Home / Education / College President Sasser Reflects On 17 Years At Santa Fe
When Sasser asks about Puga’s personal life in their monthly meetings, it helps Sasser come across as less intimidating and makes it feel more like a friendship, Puga says. Sasser, right, and Puga, left, smile as friends on Puga’s graduation day. (Photo courtesy of Puga.)

College President Sasser Reflects On 17 Years At Santa Fe

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In 2002, the junior college located in northwest Gainesville hired its fourth president in school history.  Seventeen years later, Jackson Sasser reflects on his tenure at Santa Fe College as his Feb. 1, 2020 retirement date draws near. 

Some pillars of his career include a transition to include four-year bachelor-degree programs in 2008 and the doubling of the college’s satellite campuses including the Davis Center in Archer in 2003, the Watson Center in Keystone Heights in 2005 and the Perry Center in Alachua in 2009. Educational assistance programs were also launched, such as My Brother’s Keeper in 2006, which helps black male students advance through college.

Sasser remembers those successes along with the numerous challenges he endured while at the helm of one of the nation’s premier community colleges. Looking back, Sasser said nothing tested him more than the art incident of 2002, just three months into his presidency. 

The college art gallery opened an exhibit titled “Freedom of Expression,” which invited contributions from local artists.  Some of the art pieces featured Jesus Christ in different sexual depictions.

The college moved the art into a room that was restricted to minors unless accompanied by a parent, he said.

The college received complaints from pastors, priests and the Catholic League for Religious and Civil Rights. In one of his first meetings with the board of trustees, which included a pastor,  Sasser was asked to take down the artwork. He felt taking it down would constitute an infringement of academic expression — so it stayed.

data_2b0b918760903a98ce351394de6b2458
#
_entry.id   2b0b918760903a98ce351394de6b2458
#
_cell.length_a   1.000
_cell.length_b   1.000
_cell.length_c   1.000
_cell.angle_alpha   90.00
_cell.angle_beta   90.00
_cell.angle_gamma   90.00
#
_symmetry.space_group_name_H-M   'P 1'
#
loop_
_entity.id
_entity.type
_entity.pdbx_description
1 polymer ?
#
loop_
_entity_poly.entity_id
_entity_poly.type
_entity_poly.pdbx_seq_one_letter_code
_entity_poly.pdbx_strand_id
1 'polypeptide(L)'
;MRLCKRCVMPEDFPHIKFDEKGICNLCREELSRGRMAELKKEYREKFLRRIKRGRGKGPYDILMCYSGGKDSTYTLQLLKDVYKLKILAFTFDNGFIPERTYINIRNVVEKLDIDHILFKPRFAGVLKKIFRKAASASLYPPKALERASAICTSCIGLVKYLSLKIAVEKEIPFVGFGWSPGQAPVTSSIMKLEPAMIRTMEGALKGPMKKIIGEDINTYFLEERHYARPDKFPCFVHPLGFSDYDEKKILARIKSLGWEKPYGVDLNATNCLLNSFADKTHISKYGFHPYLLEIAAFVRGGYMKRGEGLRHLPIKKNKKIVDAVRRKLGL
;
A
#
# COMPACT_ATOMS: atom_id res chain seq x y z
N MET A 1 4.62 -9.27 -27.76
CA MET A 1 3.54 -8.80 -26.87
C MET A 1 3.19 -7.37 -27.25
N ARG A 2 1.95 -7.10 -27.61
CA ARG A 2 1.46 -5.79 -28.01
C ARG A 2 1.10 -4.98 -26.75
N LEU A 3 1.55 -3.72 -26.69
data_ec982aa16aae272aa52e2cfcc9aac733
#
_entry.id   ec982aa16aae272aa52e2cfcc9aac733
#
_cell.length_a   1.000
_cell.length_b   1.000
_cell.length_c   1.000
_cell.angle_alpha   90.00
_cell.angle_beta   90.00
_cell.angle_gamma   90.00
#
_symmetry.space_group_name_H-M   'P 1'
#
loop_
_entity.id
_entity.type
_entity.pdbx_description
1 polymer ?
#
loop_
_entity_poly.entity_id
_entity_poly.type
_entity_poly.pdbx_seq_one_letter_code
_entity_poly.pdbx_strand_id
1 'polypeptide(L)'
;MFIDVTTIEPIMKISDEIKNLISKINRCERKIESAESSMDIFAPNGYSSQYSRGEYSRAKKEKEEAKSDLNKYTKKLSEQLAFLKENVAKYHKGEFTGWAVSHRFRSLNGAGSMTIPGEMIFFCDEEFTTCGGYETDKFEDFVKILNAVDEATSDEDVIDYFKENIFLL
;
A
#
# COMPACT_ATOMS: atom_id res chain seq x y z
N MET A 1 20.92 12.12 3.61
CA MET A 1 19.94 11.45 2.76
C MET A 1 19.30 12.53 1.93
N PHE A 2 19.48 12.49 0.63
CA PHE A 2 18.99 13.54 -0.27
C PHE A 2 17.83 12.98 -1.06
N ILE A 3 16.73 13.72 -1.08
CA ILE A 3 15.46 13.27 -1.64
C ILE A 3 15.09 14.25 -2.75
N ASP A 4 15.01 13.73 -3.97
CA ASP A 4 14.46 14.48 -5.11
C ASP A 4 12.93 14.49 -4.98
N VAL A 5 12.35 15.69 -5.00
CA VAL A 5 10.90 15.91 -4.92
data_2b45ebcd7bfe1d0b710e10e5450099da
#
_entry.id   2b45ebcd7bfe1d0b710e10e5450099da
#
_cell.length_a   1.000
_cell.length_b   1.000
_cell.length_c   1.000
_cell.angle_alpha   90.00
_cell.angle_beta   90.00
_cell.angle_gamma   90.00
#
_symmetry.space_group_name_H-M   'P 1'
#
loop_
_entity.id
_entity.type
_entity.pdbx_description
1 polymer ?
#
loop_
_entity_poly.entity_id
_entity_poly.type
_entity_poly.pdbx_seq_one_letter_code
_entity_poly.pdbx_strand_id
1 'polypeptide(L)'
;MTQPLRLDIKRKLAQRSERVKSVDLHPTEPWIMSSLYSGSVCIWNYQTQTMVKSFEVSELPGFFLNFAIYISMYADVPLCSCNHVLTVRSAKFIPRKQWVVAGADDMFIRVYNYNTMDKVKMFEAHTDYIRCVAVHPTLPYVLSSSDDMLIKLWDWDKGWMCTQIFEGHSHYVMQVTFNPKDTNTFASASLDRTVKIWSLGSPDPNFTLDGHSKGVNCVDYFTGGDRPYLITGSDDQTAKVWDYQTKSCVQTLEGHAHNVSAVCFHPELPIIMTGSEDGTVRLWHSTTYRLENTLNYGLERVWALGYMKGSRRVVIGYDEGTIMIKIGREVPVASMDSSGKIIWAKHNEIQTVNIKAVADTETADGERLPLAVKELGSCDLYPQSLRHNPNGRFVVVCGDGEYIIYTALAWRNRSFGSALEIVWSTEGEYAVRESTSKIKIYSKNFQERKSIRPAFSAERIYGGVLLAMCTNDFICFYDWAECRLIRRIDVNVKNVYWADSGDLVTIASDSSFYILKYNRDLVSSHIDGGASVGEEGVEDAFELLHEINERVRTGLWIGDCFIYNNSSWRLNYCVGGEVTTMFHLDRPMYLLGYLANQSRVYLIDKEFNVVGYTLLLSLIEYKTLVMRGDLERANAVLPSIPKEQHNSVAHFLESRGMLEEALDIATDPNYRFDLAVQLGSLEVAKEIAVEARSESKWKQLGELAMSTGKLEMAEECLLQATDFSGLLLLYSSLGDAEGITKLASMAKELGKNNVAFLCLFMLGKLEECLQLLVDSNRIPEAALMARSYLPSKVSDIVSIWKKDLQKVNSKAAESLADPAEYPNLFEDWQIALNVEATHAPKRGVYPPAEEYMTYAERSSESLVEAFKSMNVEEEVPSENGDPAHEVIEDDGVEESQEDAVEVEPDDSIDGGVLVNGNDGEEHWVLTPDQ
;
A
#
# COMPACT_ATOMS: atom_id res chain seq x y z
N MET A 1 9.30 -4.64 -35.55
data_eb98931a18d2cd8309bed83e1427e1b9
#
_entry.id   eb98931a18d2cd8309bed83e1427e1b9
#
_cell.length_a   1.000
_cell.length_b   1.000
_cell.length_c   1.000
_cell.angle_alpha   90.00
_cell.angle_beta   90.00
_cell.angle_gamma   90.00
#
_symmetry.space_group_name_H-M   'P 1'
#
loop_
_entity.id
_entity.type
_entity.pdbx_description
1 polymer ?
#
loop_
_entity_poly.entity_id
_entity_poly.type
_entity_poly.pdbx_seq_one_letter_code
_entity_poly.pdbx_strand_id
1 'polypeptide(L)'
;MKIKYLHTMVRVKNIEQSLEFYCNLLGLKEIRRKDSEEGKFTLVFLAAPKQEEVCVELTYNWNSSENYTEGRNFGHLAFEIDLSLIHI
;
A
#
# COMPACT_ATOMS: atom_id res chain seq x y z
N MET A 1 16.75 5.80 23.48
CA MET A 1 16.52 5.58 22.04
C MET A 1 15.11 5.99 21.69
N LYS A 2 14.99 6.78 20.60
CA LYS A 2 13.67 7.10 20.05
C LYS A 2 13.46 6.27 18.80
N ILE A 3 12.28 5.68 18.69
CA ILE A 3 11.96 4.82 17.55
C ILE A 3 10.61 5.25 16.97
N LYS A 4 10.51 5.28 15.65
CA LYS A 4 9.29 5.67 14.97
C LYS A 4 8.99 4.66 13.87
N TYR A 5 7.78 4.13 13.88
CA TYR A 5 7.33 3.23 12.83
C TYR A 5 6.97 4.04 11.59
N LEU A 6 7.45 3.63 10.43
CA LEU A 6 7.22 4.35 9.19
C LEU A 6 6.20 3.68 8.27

“In a college or university, if you don’t have academic freedom, if you don’t have freedom of expression, it’s not a college or university,” Sasser said. 

He laughs about it now, but he can’t forget how gut-wrenching the situation was for him at the time.

Sasser was president at Lee College in Liberty, Texas, before coming to SFC. His first job in higher education was as director of evening programs at Calhoun Community College in Decatur and Huntsville, Alabama. He later returned to serve as interim president after being a provost in Virginia.

As Sasser settled into his role, he set several goals including expanding international affairs to the curriculum.  He said the objective was to enrich students’ concepts of culture and help them compete in a global job market.

Not all students can participate in a foreign exchange program to China or Ukraine, Sasser said. Thanks to the Fulbright program, they can learn from an overseas professor or sit next to an international student.

Alexander Rodriguez, a sophomore at the college,  benefited from the broader global learning experience.  Rodriguez said in class he gained a better understanding of world cultures and forged a friendship with a student from Turkey.